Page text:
Hair cortisol concentration in Siberian flying squirrels is unrelated to landscape and social factors

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http://hdl.handle.net/10138/302818

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Santangeli , A , Wistbacka , R , Morosinotto , C & Raulo , A 2019 , ' Hair cortisol concentration in Siberian flying squirrels is unrelated to landscape and social factors ' , The science of nature - Naturwissenschaften , vol. 106 , no. 5-6 , 29 . https://doi.org/10.1007/s00114-019-1624-y

Title: Hair cortisol concentration in Siberian flying squirrels is unrelated to landscape and social factors
Author: Santangeli, Andrea; Wistbacka, Ralf; Morosinotto, Chiara; Raulo, Aura
Other contributor: University of Helsinki, Zoology

Date: 2019-06
Language: eng
Number of pages: 10
Belongs to series: The science of nature - Naturwissenschaften
ISSN: 0028-1042
DOI: https://doi.org/10.1007/s00114-019-1624-y
URI: http://hdl.handle.net/10138/302818
Abstract: Intact ecosystems are being lost or modified worldwide, and many animal species are now forced to live in altered landscapes. A large amount of scientific studies have focused on understanding direct effects of habitat alterations on species occurrence, abundance, breeding success, and other life history aspects. Much less attention has been placed on understanding how habitat alterations impact on the physiology of species, e.g., via elevated chronic stress when living in an altered landscape. Here, we quantify the effects of individual age and sex, as well as effects of landscape and social factors on chronic stress of an endangered forest specialist species, the Siberian flying squirrel Pteromys volans. We collected hair samples over 2years from across 192 flying squirrels and quantified their chronic stress response via cortisol concentrations. We then ran statistical models to relate cortisol concentrations with landscape and social factors. We show that cortisol concentrations in flying squirrels are neither affected by habitat amount and connectivity, nor by the density of conspecifics in the area. We however found that cortisol concentration was higher in adults than in pups, and in males compared with females. Lack of an effect of environmental factors on cortisol concentrations may indicate low physiological sensitivity to alterations in the surrounding environment, possibly due to low densities of predators that could induce stress in the study area. Further research should focus on possible effects of varying predator densities, alone and in interaction with landscape features, in shaping chronic stress of this and other species.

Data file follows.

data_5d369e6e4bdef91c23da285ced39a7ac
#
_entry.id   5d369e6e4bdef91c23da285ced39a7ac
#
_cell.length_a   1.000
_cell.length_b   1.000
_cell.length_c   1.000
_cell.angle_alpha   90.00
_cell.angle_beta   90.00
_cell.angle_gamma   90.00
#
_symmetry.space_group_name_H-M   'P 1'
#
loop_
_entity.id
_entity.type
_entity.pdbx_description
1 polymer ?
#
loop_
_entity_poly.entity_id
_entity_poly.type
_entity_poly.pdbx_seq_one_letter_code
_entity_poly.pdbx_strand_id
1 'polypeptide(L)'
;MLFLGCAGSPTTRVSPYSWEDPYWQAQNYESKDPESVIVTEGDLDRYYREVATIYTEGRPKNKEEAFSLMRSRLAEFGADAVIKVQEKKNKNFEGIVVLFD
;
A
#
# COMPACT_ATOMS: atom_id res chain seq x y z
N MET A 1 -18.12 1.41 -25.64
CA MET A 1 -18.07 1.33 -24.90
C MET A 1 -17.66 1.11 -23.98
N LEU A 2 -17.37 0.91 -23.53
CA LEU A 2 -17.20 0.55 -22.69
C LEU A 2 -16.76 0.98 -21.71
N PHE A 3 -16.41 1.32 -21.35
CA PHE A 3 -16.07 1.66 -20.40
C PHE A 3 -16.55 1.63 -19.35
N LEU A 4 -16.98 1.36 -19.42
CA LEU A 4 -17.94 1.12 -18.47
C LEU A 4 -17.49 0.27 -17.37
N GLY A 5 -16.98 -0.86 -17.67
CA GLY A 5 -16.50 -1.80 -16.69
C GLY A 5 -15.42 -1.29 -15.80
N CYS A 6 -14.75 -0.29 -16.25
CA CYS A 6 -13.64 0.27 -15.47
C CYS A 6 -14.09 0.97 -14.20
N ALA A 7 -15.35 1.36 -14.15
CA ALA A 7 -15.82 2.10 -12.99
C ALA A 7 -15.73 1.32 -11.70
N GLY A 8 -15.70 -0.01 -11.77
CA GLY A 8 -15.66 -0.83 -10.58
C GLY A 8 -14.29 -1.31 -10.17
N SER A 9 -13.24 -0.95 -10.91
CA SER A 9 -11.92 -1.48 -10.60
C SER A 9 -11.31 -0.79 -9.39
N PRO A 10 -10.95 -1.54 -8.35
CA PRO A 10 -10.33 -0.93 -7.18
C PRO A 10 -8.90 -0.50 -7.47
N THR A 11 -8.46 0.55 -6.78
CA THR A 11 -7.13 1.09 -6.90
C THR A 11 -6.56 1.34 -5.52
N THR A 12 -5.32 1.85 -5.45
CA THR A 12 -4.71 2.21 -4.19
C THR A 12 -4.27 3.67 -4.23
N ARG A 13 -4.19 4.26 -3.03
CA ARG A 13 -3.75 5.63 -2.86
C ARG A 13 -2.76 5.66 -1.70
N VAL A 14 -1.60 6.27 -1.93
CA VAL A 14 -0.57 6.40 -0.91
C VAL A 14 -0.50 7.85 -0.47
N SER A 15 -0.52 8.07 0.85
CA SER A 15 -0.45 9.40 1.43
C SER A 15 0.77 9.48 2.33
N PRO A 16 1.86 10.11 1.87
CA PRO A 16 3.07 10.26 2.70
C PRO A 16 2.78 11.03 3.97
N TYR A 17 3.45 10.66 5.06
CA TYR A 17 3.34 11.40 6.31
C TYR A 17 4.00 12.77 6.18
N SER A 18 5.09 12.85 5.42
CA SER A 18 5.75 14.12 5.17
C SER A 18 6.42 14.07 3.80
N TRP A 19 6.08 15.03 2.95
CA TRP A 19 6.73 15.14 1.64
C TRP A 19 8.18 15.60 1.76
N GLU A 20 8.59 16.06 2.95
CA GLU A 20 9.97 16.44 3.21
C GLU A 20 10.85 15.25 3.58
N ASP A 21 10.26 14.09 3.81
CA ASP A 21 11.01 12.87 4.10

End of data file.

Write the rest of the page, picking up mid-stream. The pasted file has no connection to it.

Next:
Subject: Animal physiology
Stress hormones
Land-use change
Conservation physiology
Habitat fragmentation
Boreal forest
STRESS RESPONSES
PTEROMYS-VOLANS
MATING SYSTEM
SEX
POPULATION
MOVEMENTS
REPRODUCTION
LEGISLATION
PATTERNS
HORMONES
1181 Ecology, evolutionary biology
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